1. That is ridiculous. If they hadn’t have broken the law, the wouldn’t be there. Then they could be out earning minimum wage.

  2. How crazy…If they get a raise or any money for working, it should go towards their fines-if any was imposed or towards their care…They put themselves there but we have to pay for them…Not fair at all…

  3. Are u kidding me it cost roughly 40.000 a year that us taxpayers pay to house these felons. As i make 30.000 a year what is wrong with this picture .

  4. im sorry but do people realize how much it costs tax payers to house inmates! They get help from many people, family and friends who supply them money and personal needs. i know what i speak because my son has been in the system on and off for years and you want to no something? im happy he worked for next to nothing so he could learn what it means to give back to so many that he took from. Its no different than volunteering and making a change for the better. They dont need a raise. They need to work hard for once.

  5. Maybe we should charge them for room and board, medical co-pays, and other services if they are going to be payed more. Or better yet don’t go to jail and get a real job and pay taxes like the rest of us.

  6. I think this is a great idea for inmates who want to show they can become skilled workers learning a trade and making some money so they can have money when they get out, Trades could be brought in to teach these men as well. These programs work as my father was in one during his incarceration at Indian Springs Nevada , about 25 of his 23yrs he worked restoring antique vehicles for the rich and famous becoming head of the tool room and producing beautiful restored vehicles that are on display at The Imperial Palace Hotel and Casino in the state of Nevada,He also paid his own room and board and child support and came out as a productive member of society buying his own home to live in and not burdening the system .our family unit ,loves him and all of his new grandchildren and great grandchildren love him ,, I hope this is implemented in more prisons as it produces good results ..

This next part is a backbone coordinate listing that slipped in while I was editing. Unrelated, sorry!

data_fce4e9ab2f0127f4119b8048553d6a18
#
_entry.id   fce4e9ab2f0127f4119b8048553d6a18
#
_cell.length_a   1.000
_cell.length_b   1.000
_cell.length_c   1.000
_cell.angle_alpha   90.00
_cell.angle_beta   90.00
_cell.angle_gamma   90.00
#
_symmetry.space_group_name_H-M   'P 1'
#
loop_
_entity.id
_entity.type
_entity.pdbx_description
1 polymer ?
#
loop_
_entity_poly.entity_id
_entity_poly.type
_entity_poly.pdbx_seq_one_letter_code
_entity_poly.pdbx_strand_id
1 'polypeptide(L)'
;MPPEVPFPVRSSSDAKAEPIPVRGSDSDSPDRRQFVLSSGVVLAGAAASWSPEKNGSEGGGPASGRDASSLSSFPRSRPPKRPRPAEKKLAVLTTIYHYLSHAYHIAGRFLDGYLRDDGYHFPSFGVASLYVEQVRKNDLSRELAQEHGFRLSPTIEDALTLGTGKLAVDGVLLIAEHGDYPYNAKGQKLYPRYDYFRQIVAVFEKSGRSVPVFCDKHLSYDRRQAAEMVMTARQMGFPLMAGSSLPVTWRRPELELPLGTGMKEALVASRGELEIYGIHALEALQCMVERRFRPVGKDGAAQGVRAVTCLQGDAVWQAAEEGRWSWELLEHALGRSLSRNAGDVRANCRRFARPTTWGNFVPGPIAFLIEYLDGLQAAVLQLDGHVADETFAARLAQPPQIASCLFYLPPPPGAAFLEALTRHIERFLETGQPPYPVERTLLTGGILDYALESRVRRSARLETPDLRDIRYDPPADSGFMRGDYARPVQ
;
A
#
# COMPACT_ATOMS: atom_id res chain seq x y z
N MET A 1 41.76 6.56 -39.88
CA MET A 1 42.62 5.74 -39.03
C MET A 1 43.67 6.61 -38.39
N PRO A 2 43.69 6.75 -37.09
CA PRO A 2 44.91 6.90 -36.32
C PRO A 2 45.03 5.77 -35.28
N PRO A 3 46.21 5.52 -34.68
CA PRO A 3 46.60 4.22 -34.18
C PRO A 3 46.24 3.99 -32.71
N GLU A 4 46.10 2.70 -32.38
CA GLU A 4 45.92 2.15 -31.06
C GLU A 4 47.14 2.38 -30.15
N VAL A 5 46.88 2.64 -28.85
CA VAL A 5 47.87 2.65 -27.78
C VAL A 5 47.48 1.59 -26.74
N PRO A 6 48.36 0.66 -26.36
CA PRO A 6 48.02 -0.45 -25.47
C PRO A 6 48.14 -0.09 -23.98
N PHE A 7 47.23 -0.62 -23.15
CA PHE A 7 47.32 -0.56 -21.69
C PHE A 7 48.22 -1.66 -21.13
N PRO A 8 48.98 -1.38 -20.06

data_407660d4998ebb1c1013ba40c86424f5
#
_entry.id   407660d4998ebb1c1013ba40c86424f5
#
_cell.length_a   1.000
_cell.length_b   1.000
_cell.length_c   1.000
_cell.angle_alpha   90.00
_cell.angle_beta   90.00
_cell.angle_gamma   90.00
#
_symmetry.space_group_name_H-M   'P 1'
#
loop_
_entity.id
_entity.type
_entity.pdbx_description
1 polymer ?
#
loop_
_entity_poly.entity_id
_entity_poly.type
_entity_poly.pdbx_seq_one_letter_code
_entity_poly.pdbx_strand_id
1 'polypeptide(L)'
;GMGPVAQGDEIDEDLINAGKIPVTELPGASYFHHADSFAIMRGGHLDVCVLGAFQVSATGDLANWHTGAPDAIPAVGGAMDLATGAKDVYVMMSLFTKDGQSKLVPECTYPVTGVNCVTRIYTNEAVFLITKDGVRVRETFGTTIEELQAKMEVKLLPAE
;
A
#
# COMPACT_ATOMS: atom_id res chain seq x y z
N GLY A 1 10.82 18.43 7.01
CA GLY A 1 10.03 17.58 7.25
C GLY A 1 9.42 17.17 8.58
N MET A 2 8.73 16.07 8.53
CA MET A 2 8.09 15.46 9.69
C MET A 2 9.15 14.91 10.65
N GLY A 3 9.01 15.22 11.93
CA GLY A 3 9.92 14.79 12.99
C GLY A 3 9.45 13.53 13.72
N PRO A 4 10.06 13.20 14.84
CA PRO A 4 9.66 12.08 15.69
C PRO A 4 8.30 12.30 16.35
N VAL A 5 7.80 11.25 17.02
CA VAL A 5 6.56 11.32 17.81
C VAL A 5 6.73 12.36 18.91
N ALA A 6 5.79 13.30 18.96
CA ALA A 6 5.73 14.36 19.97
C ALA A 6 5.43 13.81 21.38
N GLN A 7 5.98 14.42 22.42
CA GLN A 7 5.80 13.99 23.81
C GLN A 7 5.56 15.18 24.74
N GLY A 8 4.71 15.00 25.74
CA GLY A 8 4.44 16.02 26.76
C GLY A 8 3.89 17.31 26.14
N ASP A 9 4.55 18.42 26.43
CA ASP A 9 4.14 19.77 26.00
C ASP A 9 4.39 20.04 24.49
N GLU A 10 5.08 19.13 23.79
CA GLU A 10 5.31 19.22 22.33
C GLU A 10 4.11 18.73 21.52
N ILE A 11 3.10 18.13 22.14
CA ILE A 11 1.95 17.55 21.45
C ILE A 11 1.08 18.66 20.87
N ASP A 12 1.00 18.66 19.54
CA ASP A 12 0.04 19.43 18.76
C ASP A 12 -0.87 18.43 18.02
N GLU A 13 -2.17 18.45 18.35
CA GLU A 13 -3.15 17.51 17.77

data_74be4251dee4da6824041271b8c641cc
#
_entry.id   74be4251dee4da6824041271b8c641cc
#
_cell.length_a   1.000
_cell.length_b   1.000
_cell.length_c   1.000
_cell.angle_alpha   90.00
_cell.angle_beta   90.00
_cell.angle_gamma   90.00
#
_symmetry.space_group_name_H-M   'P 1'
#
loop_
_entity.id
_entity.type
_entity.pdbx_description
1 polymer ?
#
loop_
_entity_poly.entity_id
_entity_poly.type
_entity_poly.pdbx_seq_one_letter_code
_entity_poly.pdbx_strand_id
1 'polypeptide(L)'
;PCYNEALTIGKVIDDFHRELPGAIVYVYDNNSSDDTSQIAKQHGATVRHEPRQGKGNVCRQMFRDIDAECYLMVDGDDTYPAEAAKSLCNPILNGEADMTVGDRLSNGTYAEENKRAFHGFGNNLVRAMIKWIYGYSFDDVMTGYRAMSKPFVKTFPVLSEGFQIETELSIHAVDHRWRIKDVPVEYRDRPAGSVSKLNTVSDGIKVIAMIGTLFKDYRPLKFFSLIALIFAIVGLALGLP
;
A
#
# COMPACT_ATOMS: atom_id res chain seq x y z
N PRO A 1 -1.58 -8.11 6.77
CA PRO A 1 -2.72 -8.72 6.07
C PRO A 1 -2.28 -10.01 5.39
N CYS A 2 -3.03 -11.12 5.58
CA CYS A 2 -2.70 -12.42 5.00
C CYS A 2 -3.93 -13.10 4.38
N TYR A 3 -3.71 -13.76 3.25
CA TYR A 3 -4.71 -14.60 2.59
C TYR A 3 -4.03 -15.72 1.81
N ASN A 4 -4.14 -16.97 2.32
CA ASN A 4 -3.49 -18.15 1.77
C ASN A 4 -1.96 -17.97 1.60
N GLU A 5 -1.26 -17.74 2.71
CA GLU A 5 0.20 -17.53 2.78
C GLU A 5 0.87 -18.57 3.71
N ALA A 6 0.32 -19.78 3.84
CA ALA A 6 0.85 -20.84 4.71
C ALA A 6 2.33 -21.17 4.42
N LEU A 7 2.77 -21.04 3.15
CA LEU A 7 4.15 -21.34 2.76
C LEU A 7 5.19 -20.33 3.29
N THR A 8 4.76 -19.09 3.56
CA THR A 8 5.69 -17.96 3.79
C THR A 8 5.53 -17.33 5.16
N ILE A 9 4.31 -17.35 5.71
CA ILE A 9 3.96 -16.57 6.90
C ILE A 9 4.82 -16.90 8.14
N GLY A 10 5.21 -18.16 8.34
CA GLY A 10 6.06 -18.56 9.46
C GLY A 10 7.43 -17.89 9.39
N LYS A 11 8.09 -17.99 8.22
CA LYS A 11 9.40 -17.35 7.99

7. why should they get paid they get 3 square meals free dentist free medical free schooling that’s more then some of our people get on the outside. they commit a crime they don’t deserve any amenities. by the way they get a bed and don’t worry about rent and bills.

    1. Yup. Three meals of mush; rice, potatoes, corn, white bread, a piece of cake, great for your heart & overall health. No wholesome fresh fruit or vegetables. Dental, extract the tooth, always, no fillings. Need partials..$200. Need anything for flu or chest cold…pay for it, with your 49 cents an hr. job. Along with your phone calls to loved ones, $8 a call, stamps, envelopes, toothpaste, deodorant, shaving equipment, soap to wash underwear, soda, water or juice. Heaven forbid, get ones GED or classes, so as not to become stagnant and to be able to get a job when released. . Ever try to sleep on a piece of metal with a plastic covering?
      Amenities?!
      Did you ever make a mistake? No, you’re holier than anyone.

      1. Viv, guess you went to prison in the wrong state because nys does have fruit, fills teeth, has laundries and washers and dryers on units with laundry soap. Everything you said is just BULL SHIT. If you want someone to cry for you you better call someone that gives a shit. And the phone call wont cost you 8.00